1. Build your network. Now, more than ever, networking is a key component to finding a job. If you do not come from a family of lawyers, are new to the area, or are just looking to meet attorneys who specialize in a particular area of law, a bar association is a perfect place to make connections. Bar activities such as section meetings, mentor programs, and social events provide excellent opportunities to meet lawyers and get your name circulating in the legal community.
    2. Expand your knowledge. Bar associations offer a variety of educational programs including round table discussions, symposiums, panels, and free or discounted continuing legal education (CLE) classes. Participating in these events is also another opportunity to network and show future employers you are sincere about your interest in a particular field.
    3. Gain access to members-only resources. Many bar associations offer student members access to their bulletins, membership directories, job postings, and other resources not available to non-members. Benefits to becoming a member also include discounts on a wide variety of services – anything from car rentals to CLE courses.
    4. Stay informed. Newsletters, symposiums and other bar association activities keep you up to date on the latest news and developments within the legal community. If you are searching for a job out of state, joining a local bar association is a great way to learn more about that state’s legal community and any growing fields of practice particular to the area.
    5. Show your professionalism. Joining a bar association as a law student or recent graduate demonstrates your commitment to becoming lawyer. Becoming active in sections or other activities not only builds your leadership skills but also increases your visibility as a responsible member of the legal community – something that will pay off for years to come.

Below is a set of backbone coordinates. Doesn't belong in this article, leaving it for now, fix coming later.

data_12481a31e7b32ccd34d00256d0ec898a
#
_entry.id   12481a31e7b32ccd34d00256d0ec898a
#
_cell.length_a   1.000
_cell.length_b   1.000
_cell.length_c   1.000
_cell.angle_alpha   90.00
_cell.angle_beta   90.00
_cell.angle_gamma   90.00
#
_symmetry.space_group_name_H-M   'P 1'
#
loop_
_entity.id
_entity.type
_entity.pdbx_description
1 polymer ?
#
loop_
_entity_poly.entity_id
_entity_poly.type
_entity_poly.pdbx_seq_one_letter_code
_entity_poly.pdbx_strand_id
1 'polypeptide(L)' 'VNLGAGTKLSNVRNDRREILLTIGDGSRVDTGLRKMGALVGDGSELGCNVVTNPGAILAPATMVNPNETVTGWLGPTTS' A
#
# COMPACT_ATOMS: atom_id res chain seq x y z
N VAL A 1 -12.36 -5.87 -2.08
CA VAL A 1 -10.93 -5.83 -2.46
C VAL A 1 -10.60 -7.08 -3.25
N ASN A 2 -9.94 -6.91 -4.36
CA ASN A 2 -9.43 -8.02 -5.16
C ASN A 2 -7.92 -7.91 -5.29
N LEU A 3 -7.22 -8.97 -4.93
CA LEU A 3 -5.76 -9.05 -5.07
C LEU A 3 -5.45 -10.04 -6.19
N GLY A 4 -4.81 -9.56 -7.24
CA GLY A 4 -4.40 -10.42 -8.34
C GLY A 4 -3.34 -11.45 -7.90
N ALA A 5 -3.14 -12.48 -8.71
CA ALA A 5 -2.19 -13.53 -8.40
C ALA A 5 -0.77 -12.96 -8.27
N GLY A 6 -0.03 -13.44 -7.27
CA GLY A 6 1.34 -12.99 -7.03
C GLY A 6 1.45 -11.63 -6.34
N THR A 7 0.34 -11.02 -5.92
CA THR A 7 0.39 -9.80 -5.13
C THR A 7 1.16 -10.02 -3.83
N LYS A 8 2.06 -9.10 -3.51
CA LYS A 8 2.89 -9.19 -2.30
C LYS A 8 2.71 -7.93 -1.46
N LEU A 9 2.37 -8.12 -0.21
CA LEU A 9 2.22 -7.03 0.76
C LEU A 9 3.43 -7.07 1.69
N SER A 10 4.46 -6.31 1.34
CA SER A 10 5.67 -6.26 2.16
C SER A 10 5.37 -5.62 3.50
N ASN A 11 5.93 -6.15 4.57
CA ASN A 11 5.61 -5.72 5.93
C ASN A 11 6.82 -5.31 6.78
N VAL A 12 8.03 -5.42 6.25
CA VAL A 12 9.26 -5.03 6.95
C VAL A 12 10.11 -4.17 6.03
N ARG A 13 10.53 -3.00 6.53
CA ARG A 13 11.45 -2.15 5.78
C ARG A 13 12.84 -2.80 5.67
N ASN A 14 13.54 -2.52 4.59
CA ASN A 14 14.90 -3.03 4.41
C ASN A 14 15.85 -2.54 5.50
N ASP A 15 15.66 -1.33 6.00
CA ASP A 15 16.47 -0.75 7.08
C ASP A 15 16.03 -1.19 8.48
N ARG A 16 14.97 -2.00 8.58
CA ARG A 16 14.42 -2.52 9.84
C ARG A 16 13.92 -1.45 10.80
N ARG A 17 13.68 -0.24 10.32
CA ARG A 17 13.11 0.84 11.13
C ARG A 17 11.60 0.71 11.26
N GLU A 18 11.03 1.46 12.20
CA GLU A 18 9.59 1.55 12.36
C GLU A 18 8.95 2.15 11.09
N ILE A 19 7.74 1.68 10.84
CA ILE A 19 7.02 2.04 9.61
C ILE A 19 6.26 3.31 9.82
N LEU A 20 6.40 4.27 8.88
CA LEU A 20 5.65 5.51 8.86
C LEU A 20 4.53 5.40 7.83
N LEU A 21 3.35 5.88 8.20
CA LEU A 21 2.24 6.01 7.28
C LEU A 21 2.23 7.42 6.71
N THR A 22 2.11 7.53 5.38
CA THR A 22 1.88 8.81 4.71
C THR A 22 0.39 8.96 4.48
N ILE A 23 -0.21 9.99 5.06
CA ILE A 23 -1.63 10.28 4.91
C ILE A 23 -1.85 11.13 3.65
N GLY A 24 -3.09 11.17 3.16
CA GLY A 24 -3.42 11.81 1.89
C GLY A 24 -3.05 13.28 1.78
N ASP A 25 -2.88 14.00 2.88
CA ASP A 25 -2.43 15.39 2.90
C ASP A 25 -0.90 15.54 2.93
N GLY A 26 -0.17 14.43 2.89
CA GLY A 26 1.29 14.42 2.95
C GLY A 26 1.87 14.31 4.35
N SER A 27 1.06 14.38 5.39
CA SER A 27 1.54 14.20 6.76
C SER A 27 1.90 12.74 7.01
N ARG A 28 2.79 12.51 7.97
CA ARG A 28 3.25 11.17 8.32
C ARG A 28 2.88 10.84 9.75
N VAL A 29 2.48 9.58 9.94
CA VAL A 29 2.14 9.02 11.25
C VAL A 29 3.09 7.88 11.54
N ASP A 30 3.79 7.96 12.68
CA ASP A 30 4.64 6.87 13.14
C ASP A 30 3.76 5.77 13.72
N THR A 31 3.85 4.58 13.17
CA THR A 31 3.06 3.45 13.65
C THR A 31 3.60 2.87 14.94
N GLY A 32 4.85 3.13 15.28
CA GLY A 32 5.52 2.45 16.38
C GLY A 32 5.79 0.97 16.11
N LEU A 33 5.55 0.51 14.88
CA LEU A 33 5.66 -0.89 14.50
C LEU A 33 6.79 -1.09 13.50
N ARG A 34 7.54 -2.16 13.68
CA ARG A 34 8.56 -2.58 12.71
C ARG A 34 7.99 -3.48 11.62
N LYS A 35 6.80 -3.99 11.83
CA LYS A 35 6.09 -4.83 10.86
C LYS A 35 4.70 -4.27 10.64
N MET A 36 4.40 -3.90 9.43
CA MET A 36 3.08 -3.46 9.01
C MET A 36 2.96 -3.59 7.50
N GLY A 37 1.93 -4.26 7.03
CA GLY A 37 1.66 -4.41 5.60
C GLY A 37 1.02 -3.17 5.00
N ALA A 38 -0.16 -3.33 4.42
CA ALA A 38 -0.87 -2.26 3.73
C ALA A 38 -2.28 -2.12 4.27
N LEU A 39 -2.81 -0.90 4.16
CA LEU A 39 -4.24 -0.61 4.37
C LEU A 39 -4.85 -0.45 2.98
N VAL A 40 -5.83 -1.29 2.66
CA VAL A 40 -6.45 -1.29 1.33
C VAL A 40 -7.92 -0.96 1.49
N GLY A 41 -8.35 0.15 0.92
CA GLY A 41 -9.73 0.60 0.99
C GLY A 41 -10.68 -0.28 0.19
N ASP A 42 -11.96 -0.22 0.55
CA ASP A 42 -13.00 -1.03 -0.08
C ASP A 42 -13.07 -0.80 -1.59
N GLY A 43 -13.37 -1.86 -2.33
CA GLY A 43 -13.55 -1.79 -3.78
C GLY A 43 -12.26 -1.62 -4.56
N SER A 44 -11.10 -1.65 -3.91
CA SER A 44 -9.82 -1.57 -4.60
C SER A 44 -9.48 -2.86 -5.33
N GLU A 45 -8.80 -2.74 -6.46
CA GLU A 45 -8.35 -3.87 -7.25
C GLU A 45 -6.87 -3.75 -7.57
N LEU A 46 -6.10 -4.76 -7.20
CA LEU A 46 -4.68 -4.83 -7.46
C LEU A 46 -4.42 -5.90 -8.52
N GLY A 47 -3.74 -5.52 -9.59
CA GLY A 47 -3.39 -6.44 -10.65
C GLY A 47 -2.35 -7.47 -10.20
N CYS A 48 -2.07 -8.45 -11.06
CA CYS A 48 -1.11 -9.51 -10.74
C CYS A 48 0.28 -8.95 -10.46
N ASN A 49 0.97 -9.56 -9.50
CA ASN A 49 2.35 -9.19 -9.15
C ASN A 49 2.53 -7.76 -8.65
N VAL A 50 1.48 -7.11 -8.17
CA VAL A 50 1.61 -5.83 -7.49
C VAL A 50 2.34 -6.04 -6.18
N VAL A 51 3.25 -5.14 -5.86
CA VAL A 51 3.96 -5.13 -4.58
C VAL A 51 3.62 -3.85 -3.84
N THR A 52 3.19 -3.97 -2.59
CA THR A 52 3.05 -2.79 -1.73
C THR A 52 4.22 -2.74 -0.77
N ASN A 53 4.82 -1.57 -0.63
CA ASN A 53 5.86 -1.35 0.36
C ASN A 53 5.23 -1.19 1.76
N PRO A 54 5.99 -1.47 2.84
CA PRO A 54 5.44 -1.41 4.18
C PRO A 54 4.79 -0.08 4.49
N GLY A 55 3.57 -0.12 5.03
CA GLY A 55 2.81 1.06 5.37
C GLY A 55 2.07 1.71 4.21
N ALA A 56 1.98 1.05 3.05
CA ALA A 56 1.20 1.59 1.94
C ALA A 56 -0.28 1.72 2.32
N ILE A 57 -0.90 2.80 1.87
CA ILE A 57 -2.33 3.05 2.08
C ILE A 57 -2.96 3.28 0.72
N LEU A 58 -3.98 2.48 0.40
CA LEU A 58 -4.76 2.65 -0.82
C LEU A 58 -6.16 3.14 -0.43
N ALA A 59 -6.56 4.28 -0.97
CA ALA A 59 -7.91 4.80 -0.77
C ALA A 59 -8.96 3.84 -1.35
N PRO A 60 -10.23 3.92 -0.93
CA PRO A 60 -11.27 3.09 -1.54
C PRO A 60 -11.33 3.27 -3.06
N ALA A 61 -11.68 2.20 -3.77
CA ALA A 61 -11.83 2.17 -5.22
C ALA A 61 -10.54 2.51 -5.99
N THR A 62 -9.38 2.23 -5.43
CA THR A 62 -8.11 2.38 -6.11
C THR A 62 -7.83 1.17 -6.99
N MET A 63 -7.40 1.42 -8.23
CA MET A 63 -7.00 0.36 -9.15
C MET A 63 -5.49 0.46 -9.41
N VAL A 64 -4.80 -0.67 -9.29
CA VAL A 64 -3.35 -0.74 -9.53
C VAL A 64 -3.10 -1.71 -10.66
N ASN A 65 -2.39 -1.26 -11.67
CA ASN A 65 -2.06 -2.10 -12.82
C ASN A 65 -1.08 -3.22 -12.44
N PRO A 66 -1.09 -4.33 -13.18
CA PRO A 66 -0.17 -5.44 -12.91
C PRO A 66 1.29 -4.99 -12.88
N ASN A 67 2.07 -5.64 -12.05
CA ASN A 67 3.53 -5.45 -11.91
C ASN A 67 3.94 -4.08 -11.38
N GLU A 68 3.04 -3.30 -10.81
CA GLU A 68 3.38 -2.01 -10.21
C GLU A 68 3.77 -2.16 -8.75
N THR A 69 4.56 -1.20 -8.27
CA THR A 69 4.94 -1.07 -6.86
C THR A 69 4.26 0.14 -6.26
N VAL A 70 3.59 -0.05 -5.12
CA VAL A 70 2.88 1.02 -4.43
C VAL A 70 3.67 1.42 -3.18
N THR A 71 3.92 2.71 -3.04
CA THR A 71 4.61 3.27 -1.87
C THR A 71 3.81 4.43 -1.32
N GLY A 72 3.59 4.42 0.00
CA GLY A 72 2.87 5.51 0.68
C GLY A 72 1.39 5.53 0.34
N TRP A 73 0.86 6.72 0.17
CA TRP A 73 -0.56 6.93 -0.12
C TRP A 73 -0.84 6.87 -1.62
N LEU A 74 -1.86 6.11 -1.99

Most bar associations encourage student involvement and offer free or heavily discounted membership fees to students and newly admitted attorneys. 2012 students should also note that New England Law has partnered with the Boston Bar Association (BBA) to provide all students in the Class of 2012 with a one-year membership to the BBA.

    Massachusetts Bar Assocations:
    Boston Bar Association
    Student Membership: $65; Free to Class of 2012
    Essex County Bar Association
    Student Membership: $45, Open to students who either reside or work in Essex County only.
    Massachusetts Bar Association
    Student Membership: $35
    Norfolk County Bar Association
    Worcester County Bar Association

    Specialty & Diversity Associations:
    Asian American Lawyers Association of Massachusetts
    Student Membership: Free
    Boston Patent Law Association
    Student Membership: $105
    Massachusetts Association of Hispanic Attorneys
    Student Membership: Free
    Massachusetts Black Lawyers Association
    Student Membership: Free
    Massachusetts Lesbian and Gay Bar Association
    Student Membership: Free
    Real Estate Bar Association for Massachusetts
    Women’s Bar Association of Massachusetts
    Student Membership: $25

    Additional local and specialty bar associations may be found on the Massachusetts Bar Association website.

    Searching for a job outside of Massachusetts? Find an out of state bar association.